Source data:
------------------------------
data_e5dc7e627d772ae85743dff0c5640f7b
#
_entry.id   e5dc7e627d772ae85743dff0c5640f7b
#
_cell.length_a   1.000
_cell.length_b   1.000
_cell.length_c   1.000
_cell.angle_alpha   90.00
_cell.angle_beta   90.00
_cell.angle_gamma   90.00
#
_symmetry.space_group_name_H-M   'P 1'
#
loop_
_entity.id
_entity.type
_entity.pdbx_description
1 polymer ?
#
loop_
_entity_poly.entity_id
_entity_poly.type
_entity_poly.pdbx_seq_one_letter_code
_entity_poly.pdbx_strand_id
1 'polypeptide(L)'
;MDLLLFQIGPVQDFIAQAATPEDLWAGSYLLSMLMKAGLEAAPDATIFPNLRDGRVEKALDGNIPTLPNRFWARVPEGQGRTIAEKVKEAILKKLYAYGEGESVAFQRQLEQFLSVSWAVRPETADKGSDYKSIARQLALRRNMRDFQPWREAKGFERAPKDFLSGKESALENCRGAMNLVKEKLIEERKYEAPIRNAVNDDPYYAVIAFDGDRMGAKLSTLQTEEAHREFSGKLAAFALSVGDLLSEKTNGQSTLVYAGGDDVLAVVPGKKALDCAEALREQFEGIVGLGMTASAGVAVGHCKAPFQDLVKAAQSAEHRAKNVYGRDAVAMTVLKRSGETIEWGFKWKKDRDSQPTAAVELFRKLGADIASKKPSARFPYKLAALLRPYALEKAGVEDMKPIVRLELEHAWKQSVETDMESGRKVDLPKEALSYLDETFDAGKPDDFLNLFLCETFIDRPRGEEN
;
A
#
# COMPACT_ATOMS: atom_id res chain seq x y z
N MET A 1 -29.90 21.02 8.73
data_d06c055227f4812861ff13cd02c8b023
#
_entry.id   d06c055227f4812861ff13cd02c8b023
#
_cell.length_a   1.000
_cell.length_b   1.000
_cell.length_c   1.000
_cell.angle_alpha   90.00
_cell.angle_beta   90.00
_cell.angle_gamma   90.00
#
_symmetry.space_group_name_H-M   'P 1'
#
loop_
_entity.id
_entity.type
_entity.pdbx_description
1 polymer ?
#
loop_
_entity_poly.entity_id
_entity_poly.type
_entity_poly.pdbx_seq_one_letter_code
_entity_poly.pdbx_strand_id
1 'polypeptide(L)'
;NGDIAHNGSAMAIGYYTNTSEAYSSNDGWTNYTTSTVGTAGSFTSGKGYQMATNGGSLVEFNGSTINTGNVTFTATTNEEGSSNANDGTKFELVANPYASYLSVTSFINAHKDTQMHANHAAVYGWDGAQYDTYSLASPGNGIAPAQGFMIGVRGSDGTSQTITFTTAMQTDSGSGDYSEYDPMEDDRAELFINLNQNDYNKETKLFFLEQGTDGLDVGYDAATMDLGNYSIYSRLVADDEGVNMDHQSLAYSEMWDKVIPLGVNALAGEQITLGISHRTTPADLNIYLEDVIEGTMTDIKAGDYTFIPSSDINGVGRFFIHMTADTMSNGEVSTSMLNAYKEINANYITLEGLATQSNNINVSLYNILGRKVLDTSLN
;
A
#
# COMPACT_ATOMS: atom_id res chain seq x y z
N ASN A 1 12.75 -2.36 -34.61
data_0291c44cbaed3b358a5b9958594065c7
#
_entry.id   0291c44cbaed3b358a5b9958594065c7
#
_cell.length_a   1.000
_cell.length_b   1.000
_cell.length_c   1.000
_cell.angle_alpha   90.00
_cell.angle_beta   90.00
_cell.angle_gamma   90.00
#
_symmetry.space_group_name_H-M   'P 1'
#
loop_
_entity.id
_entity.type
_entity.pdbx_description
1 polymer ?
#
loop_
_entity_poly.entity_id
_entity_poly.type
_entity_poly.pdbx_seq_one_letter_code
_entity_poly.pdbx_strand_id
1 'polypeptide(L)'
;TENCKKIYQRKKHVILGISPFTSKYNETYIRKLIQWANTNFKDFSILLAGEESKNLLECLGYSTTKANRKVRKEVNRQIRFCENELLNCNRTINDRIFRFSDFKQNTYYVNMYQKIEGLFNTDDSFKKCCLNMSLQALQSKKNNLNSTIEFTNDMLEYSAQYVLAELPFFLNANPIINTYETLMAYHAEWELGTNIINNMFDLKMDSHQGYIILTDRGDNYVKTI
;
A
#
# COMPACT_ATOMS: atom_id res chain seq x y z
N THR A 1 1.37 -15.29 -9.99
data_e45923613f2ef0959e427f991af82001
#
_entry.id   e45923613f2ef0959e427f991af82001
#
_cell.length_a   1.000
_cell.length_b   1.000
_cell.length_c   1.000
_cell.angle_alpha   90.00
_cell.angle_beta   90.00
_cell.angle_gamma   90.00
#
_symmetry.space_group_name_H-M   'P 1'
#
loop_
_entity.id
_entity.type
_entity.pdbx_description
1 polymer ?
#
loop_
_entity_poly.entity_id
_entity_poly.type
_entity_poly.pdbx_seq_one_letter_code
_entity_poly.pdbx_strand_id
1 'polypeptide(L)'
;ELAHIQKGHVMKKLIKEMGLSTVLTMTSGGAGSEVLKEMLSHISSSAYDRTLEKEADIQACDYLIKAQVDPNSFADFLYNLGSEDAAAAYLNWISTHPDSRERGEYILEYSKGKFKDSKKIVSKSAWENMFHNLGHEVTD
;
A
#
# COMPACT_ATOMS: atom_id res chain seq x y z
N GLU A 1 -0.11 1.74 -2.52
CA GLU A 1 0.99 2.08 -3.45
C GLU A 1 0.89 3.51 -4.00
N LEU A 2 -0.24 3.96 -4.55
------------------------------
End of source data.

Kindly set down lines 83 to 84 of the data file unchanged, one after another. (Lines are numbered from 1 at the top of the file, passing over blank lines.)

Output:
_entity_poly.entity_id
_entity_poly.type